**New Location: Gowen 1A**
The recent independence referendums in Spain and Iraq have sparked violent clashes between protesters and central governments. What has led to these referendums, and how is the world likely to react? Join us as we discuss the potential impacts and futures of these two very different, and yet, very similar, movements.
About the Speakers:
Reşat Kasaba is the Director of the Jackson School of International Studies and Stanley D. Golub Chair in International Studies. Dr. Kasaba is an expert in the history and politics of the Middle East, has taught undergraduate and graduate students at the School for over 30 years and is the
recipient of a UW Distinguished Teaching Award.
Nicole F. Watts is a Professor and Department Chair in the Dept. of Political Science at San Francisco State University, where she teaches on comparative politics, the politics of the Middle East and North Africa, and social movements. Her research interests include ethnopolitical and
national movements, state-society relations, protest and dissent, and Kurdish politics and mobilization, particularly in Iraq and Turkey.
Anthony Geist is Professor of Spanish and Comparative Literature at the University of Washington. He received his Ph.D. from the University of California, Berkeley, in 1978, and taught at Princeton University, the University of Texas, San Antonio, and Dartmouth College before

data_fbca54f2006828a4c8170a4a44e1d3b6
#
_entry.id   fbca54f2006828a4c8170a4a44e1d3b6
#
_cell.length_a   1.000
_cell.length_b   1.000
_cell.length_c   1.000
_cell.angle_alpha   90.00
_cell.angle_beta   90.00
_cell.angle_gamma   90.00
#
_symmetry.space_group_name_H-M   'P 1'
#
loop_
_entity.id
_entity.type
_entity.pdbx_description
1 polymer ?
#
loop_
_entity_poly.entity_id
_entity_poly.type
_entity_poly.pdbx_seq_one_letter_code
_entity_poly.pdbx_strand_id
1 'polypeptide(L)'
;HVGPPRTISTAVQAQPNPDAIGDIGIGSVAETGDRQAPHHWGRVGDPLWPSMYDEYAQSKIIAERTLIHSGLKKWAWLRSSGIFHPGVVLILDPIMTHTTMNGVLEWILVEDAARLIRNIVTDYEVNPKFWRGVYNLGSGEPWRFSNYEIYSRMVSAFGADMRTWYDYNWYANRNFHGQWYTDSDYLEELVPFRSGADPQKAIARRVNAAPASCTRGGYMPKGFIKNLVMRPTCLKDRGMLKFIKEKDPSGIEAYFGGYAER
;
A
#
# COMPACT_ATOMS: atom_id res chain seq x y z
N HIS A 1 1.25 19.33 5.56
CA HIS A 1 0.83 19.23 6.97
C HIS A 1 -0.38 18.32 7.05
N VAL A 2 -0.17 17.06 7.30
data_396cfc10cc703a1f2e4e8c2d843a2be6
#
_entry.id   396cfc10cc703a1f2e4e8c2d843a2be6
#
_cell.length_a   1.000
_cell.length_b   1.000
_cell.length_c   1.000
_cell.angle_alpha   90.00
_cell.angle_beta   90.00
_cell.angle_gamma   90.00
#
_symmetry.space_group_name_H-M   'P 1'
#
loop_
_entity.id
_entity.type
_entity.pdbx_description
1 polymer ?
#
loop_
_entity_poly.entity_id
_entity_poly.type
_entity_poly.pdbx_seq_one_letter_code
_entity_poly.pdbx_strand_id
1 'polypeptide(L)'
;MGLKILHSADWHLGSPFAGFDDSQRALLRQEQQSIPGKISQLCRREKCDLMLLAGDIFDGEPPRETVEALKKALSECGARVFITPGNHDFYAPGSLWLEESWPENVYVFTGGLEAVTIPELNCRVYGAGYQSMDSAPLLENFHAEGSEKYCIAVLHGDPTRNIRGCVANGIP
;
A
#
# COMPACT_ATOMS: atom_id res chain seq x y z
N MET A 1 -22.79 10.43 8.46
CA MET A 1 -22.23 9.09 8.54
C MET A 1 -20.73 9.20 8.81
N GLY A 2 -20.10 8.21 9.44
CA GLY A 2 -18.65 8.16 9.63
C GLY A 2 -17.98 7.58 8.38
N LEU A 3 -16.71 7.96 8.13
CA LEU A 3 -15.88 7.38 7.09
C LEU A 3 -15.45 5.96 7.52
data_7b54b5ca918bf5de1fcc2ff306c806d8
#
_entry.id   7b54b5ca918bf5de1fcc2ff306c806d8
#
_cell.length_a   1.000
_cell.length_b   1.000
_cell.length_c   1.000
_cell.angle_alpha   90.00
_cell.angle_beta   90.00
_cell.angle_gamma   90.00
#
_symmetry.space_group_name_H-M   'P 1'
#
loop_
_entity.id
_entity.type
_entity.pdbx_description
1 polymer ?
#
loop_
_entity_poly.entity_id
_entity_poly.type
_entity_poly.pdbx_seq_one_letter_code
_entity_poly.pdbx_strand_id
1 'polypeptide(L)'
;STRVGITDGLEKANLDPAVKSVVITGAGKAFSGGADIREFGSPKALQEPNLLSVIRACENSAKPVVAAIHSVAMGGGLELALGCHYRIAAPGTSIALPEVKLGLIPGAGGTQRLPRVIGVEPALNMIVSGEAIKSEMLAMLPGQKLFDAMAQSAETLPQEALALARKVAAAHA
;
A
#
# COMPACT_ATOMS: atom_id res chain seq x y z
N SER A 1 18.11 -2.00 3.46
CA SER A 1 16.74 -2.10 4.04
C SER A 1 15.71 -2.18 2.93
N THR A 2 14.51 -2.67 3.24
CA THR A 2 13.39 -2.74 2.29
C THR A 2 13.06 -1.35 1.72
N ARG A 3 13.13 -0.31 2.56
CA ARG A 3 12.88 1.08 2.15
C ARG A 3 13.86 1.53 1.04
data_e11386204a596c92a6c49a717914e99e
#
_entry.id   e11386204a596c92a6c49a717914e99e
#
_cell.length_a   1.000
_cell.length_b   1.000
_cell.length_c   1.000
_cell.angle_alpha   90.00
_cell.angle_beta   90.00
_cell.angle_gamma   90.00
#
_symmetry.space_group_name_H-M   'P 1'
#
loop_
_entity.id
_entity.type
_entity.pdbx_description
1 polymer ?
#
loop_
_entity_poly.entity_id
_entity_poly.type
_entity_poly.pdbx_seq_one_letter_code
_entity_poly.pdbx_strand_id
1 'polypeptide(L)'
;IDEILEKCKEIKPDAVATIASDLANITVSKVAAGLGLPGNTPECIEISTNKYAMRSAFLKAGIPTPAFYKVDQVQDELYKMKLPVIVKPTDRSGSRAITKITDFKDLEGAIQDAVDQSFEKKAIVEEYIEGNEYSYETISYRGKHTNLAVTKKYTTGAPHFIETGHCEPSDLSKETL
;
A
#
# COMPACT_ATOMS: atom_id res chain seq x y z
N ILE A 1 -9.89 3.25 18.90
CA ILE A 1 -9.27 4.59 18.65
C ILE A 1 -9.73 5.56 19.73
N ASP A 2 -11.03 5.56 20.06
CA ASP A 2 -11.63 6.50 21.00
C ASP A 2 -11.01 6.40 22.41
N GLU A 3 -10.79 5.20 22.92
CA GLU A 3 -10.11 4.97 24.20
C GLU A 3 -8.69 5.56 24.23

coming to the University of Washington in 1987. One of his main areas of research concerns the art and literature of the Spanish Civil War.
Leigh K. Mercer is an Associate Professor of Spanish at UW, and is currently at work on a new book project, titled An Incoherent Voyage: Spanish Cinema Pioneers, Between Technophilia and Technophobia. In addition, she has several other ongoing areas of research: urban studies and
conduct in the Spanish novel of contemporary customs; the Gothic tradition; the serialized novel's impact on highbrow literary production; travel writing and early tourist guidebooks to Spain; culinary culture in 19th-Century Spain; and humor in contemporary Spanish film.
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This event is co-sponsored by the Center for West European Studies and the EU Center, as well as the Middle East Center. The Middle East
Center's sponsorship of this event does not imply that the Center endorses the content of the event.